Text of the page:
Parents of today’s adolescents grew up in a world where pornography was something you had to get your hands on, which was difficult to do while you were underage. There wasn’t much of it around to start with, and then there was a host of regulations and restrictions that limited the range and possibility for adolescents to be exposed to adults-only content. While you might have managed to find the odd magazine under your big brother’s mattress, there wasn’t much chance of becoming a regular consumer of all sorts of porn.
Contrast this with a recent episode of the Sip the Tea podcast, where a teen girl recounts her story of being, in her words, “addicted to porn”. She tells Rachelle Best, founder of FYI play it safe, that she engaged with pornographic content from the age of 9 years and went on to compulsively consume it for years. The girl, now 17, articulates the impact this has had on her self-esteem and body image. Instead of a carefree youth, she describes one wracked with guilt and shame.
Curiosity about the adult world and, about the secrets that adults keep, is of course, perfectly normal, healthy child behaviour. It tests the boundaries that parents put in place when it comes to the aspects of human life which we worry children may find disturbing, frightening or shocking.
As adults, not just parents, we have a universally recognised duty to protect children when it comes to violence, cruelty, war – and sex. This duty is a legal requirement in the case of human sexual behaviour because, in South Africa, as in many countries in the world, it is illegal for any adult to be involved in exposing a child to pornography.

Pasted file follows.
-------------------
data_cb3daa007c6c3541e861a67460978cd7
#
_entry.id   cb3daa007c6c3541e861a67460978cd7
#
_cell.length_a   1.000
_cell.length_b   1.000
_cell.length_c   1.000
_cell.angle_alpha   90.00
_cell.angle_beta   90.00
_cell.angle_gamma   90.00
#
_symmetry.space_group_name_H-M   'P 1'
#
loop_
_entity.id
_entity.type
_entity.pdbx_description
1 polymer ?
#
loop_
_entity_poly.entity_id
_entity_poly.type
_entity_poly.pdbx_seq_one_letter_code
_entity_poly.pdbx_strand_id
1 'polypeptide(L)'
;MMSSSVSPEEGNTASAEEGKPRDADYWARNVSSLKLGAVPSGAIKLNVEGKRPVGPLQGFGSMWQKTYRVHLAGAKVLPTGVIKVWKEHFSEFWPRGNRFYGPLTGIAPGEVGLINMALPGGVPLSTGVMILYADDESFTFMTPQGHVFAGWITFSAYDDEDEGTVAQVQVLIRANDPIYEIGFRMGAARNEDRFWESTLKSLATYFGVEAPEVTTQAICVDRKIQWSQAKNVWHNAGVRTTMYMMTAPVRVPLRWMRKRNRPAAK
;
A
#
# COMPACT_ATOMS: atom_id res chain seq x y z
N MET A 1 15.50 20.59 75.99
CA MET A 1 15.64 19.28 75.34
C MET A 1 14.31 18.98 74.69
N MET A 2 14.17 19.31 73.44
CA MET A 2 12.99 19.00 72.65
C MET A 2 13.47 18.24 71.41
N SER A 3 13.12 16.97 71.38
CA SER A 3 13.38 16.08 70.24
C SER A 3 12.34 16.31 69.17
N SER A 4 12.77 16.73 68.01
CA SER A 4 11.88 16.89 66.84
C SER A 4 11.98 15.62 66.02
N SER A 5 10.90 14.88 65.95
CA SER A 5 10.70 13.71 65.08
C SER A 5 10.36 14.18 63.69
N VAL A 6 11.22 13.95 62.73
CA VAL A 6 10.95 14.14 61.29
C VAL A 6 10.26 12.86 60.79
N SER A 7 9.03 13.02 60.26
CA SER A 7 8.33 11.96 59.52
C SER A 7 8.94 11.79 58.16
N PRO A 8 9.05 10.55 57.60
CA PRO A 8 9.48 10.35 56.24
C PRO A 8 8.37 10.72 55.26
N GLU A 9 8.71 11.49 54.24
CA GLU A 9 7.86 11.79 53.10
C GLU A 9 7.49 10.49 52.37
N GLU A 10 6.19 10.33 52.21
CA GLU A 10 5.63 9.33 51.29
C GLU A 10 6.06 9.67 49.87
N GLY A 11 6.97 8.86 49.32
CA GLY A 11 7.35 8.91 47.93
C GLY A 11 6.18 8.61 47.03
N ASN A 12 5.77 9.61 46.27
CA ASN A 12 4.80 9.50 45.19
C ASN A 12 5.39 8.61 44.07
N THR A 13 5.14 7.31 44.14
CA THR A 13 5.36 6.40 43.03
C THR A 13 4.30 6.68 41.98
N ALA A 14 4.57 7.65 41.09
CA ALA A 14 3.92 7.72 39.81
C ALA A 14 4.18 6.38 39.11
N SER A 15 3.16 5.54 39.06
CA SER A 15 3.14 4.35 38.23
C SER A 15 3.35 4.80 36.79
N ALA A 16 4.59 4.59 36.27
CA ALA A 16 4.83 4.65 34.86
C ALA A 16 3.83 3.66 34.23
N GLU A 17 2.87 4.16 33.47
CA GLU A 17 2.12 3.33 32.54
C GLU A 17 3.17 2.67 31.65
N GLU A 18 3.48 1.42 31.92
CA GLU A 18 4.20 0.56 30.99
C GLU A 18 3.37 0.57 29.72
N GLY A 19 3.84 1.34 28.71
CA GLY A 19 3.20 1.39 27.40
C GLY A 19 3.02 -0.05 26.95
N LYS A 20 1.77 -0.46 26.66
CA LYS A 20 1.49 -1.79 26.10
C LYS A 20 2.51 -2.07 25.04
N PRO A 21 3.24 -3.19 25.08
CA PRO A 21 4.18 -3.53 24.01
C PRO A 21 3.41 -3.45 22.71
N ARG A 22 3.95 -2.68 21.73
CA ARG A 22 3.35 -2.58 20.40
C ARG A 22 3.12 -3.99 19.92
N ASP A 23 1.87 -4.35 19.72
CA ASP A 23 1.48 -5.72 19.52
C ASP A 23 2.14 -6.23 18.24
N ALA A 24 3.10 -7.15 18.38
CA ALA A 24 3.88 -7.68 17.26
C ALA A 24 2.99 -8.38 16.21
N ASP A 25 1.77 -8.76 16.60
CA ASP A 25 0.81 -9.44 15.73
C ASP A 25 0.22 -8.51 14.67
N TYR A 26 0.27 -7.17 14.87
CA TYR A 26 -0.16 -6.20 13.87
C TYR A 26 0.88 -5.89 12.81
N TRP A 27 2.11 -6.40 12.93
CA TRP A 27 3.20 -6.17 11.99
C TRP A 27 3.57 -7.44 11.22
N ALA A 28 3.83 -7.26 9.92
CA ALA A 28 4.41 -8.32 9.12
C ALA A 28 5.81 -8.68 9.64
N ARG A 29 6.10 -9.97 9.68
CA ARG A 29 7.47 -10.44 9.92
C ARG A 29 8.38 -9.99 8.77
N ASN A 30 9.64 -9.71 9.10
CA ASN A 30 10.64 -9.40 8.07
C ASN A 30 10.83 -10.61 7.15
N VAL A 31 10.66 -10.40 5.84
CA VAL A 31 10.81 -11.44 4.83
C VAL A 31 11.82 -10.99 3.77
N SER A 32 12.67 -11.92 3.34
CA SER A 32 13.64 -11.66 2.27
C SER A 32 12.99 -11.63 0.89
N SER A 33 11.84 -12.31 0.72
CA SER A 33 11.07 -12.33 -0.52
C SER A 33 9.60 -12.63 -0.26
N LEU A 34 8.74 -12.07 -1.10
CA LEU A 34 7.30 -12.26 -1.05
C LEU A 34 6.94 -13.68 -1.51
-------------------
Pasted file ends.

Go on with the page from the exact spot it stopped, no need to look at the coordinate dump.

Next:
The digital era has fundamentally redefined childhood, and when we put a tablet or a gaming console, a phone or laptop into our child’s hands – something parents do when their children are at younger and younger ages – we give them the keys to a limitless, unregulated world.
The proliferation of violent and sexual content across the digital world is unfathomable. It’s no exaggeration to say that ’porn is everywhere’. There’s just so much accessible, pornographic content that it is now impossible to believe, that purposefully or inadvertently, your child won’t be exposed to it. This reality is demanding new approaches to sex education, new openness in parent-child communications and new strategies for parenting digital natives.
UNICEF, the United Nations International Children’s Emergency Fund, has asserted that “pornographic content can harm children”. The organisation has expressed its alarm at the “massive quantity” of pornography available and its easy accessibility to children of all ages. It suggests that: “Exposure to pornography at a young age may lead to poor mental health, sexism and objectification, sexual violence and other negative outcomes. Among other risks, when children view pornography that portrays abusive and misogynistic acts, they may come to view such behaviour as normal and acceptable.”
Counselling psychologist Elliott Kotze, who works extensively with adolescents, presents another view. He says, “Currently, peer-reviewed evidence on the effects of exposure to porn in childhood is scarce. There is also an argument that porn is not addictive, which suggests that compulsive porn consumption is not about the media but about underlying issues. For instance, sexual shame is often inherent when it comes to compulsive porn consumption. Another potential cause for compulsive porn consumption, with or without masturbation, is a need for self-soothing or emotional or sensory regulation. This can become problematic when it becomes the person’s only way to self-regulate.”
He is clear, though, that unintentional exposure to pornography in childhood can be traumatic. “For a child who inadvertently clicks on a link or is shown porn onscreen by a friend in the playground, there is a trauma response risk. If they are not ready or equipped, and don’t understand what’s going on, what they see is likely to be shocking and disturbing to them, and they would need capacity from their parents or a professional to process this.”